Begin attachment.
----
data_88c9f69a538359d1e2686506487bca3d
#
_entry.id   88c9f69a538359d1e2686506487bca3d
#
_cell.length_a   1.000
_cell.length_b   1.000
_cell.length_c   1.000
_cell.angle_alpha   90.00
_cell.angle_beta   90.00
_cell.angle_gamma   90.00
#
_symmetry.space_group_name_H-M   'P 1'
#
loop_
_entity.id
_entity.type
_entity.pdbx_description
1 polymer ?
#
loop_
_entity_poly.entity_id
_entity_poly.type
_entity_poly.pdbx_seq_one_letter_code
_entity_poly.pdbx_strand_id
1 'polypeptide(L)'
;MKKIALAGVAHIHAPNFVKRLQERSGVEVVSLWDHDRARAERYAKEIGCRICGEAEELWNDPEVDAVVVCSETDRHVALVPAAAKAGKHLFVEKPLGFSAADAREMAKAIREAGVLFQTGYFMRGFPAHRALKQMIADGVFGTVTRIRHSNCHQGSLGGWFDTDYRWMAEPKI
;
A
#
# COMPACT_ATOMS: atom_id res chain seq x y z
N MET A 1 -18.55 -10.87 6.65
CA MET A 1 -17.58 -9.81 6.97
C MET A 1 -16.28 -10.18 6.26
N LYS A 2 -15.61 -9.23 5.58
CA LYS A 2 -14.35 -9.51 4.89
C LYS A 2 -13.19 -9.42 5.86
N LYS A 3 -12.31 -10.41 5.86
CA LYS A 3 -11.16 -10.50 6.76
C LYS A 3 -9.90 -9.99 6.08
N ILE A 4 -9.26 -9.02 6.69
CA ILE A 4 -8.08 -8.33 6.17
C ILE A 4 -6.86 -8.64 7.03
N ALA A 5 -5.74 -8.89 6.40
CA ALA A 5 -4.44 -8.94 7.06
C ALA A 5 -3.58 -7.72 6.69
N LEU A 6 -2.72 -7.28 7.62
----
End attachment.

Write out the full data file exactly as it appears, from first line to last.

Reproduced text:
data_88c9f69a538359d1e2686506487bca3d
#
_entry.id   88c9f69a538359d1e2686506487bca3d
#
_cell.length_a   1.000
_cell.length_b   1.000
_cell.length_c   1.000
_cell.angle_alpha   90.00
_cell.angle_beta   90.00
_cell.angle_gamma   90.00
#
_symmetry.space_group_name_H-M   'P 1'
#
loop_
_entity.id
_entity.type
_entity.pdbx_description
1 polymer ?
#
loop_
_entity_poly.entity_id
_entity_poly.type
_entity_poly.pdbx_seq_one_letter_code
_entity_poly.pdbx_strand_id
1 'polypeptide(L)'
;MKKIALAGVAHIHAPNFVKRLQERSGVEVVSLWDHDRARAERYAKEIGCRICGEAEELWNDPEVDAVVVCSETDRHVALVPAAAKAGKHLFVEKPLGFSAADAREMAKAIREAGVLFQTGYFMRGFPAHRALKQMIADGVFGTVTRIRHSNCHQGSLGGWFDTDYRWMAEPKI
;
A
#
# COMPACT_ATOMS: atom_id res chain seq x y z
N MET A 1 -18.55 -10.87 6.65
CA MET A 1 -17.58 -9.81 6.97
C MET A 1 -16.28 -10.18 6.26
N LYS A 2 -15.61 -9.23 5.58
CA LYS A 2 -14.35 -9.51 4.89
C LYS A 2 -13.19 -9.42 5.86
N LYS A 3 -12.31 -10.41 5.86
CA LYS A 3 -11.16 -10.50 6.76
C LYS A 3 -9.90 -9.99 6.08
N ILE A 4 -9.26 -9.02 6.69
CA ILE A 4 -8.08 -8.33 6.17
C ILE A 4 -6.86 -8.64 7.03
N ALA A 5 -5.74 -8.89 6.40
CA ALA A 5 -4.44 -8.94 7.06
C ALA A 5 -3.58 -7.72 6.69
N LEU A 6 -2.72 -7.28 7.62